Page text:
Businesses need not deduct GST on advances received for goods supply: CBEC
November, 17th 2017
The government has exempted businesses from deducting GST on advances received for supplying goods in future, a move which will help unblock working capital of firms.
The government has also allowed exporters to manually file before tax officers claims for GST refunds as it looks to fast track clearance of dues to ease liquidity stress faced by them.
Now exporters of services who paid IGST and those making zero rated supplies to SEZ units as well as those merchant exporters who want to claim refunds for input credit can approach their jurisdictional commissioner with their refund form.
"Due to the non-availability of the refund module on the common portal, it has been decided by the competent authority that the applications/documents/forms pertaining to refund claims on account of zero-rated supplies shall be filed and processed manually till further orders," the CBEC said in a circular.
The Central Board of Excise and Customs (CBEC) last month said that businesses with turnover up to Rs 1.5 crore are exempt from deducting Goods and Services Tax (GST) on advance payment for supply of goods. The CBEC, through a notification, has now extended this exemption to all businesses, except for those who have opted for composition scheme under the new indirect tax regime.
The composition scheme can be availed by businesses with turnover up to Rs 1 crore and they can pay taxes at a lower rate of 1 per cent, while for restaurants the rate is 5 per cent.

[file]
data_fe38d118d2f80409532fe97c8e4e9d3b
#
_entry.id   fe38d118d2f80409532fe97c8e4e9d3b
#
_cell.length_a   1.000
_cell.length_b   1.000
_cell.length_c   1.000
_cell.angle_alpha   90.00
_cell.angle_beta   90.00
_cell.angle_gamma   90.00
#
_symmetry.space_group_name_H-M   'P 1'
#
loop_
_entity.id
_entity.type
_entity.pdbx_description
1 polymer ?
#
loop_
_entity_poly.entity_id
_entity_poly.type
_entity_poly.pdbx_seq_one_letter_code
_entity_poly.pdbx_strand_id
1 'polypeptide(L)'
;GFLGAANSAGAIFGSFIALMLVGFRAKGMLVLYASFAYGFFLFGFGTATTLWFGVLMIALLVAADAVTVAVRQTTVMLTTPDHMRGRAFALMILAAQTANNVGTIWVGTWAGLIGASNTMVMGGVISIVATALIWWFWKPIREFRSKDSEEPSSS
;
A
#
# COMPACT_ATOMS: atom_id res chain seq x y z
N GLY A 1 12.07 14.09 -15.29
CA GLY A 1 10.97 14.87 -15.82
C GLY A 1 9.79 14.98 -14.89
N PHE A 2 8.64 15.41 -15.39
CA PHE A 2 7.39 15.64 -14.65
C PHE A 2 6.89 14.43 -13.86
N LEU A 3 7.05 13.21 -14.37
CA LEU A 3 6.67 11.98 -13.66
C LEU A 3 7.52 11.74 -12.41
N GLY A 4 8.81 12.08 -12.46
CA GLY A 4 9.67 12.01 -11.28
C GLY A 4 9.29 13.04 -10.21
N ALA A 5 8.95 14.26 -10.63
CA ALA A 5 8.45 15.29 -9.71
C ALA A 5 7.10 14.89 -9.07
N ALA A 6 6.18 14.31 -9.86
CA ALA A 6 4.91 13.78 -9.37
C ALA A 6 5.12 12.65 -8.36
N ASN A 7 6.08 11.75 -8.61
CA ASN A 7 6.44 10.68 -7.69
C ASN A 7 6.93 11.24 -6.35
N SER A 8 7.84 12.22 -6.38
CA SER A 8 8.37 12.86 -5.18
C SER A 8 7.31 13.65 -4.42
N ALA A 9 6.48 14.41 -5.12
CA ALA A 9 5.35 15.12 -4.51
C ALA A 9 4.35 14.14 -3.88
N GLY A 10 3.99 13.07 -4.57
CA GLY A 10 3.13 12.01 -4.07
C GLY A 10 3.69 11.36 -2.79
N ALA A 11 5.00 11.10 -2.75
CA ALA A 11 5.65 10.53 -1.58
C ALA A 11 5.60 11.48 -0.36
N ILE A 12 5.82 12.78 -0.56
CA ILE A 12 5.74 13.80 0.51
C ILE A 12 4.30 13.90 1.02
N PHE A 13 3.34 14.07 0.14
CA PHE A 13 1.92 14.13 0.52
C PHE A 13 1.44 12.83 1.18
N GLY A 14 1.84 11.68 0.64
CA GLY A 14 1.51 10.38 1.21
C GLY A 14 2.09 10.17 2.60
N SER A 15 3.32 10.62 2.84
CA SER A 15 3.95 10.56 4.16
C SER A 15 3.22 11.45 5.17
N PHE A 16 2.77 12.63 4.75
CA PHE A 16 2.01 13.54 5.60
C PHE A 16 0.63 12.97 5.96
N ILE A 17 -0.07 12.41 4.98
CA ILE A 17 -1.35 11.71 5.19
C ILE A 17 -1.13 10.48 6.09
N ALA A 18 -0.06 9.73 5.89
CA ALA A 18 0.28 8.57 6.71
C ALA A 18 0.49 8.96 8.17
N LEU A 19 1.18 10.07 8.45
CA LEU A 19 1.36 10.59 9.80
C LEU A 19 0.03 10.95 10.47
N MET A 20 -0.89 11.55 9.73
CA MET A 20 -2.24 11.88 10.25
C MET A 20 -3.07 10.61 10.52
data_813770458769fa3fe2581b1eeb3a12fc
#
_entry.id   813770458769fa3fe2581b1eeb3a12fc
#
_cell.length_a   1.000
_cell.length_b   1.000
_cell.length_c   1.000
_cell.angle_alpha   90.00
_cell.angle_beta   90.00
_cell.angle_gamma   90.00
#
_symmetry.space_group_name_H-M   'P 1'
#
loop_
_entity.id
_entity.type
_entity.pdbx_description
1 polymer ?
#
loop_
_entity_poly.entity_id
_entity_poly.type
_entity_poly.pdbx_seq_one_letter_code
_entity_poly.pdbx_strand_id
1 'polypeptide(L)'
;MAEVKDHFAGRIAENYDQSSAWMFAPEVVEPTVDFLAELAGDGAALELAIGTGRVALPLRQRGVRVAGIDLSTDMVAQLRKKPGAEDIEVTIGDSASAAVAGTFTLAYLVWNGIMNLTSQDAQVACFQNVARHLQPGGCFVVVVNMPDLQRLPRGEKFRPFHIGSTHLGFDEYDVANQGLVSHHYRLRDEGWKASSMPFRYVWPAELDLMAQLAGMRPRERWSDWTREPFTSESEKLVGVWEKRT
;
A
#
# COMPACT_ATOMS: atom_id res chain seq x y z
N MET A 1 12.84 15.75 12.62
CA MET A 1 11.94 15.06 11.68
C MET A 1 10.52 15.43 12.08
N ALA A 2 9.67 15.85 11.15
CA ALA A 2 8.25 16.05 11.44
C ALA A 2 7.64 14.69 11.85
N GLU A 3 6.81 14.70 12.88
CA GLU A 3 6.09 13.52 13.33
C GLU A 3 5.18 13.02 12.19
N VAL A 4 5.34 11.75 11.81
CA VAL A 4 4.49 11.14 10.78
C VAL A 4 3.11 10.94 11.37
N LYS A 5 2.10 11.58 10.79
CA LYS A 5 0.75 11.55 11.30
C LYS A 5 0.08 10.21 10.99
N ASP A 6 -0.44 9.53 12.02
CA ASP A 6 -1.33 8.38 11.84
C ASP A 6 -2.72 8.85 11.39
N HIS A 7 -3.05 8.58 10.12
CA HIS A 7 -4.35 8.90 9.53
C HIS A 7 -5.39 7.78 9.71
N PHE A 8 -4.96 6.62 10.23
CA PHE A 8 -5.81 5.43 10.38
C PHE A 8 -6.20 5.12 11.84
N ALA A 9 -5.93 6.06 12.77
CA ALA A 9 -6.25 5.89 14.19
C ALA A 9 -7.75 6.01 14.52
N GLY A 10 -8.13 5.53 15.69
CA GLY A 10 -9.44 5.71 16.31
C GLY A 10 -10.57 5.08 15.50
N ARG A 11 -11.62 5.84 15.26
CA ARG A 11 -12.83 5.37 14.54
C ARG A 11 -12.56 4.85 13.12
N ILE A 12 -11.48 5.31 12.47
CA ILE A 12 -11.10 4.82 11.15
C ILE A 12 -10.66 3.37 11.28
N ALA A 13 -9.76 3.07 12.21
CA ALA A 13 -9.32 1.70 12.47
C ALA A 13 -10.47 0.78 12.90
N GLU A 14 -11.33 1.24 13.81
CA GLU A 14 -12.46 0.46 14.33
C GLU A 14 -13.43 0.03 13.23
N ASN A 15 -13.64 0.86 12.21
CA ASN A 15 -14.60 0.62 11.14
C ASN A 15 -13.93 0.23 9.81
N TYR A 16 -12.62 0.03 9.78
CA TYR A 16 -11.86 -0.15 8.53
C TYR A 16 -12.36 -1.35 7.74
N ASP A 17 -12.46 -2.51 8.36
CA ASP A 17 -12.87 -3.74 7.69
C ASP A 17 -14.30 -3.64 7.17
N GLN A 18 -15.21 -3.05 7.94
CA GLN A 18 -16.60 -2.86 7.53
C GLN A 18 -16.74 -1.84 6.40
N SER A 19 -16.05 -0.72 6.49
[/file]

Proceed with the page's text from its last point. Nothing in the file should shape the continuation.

"This comes as a huge sigh of relief for businesses both in terms of compliance as well as working capital loss," EY India Tax Partner Abhishek Jain said.
Also Read: Indian economy recovering from 'temporary blip': FM Arun Jaitley Businesses had lobbied hard with the Finance Ministry to exempt them from deducting GST on advances received for supply of goods as this norm was not there in the erstwhile excise duty or VAT regime.
"In a significant relief to the industry, the government, through a notification, has done away with GST on advance received against supply of goods. This meets the long standing demand of the industry, particularly by FMCG and auto," PwC Leader-Indirect Tax Pratik Jain said.
However, service providers will have to continue to deduct GST on any advance received as payment, in line with the provisions under erstwhile service tax laws.
"While the issues in respect of payment of GST on advances for supply of goods, which was leading to significant working capital and other challenges, appears to be resolved for now, similar working capital blockages for service providers continue," Deloitte India Partner GST M S Mani said.
GST, which subsumed over a dozen taxes including excise, service tax and VAT, was rolled out from July 1.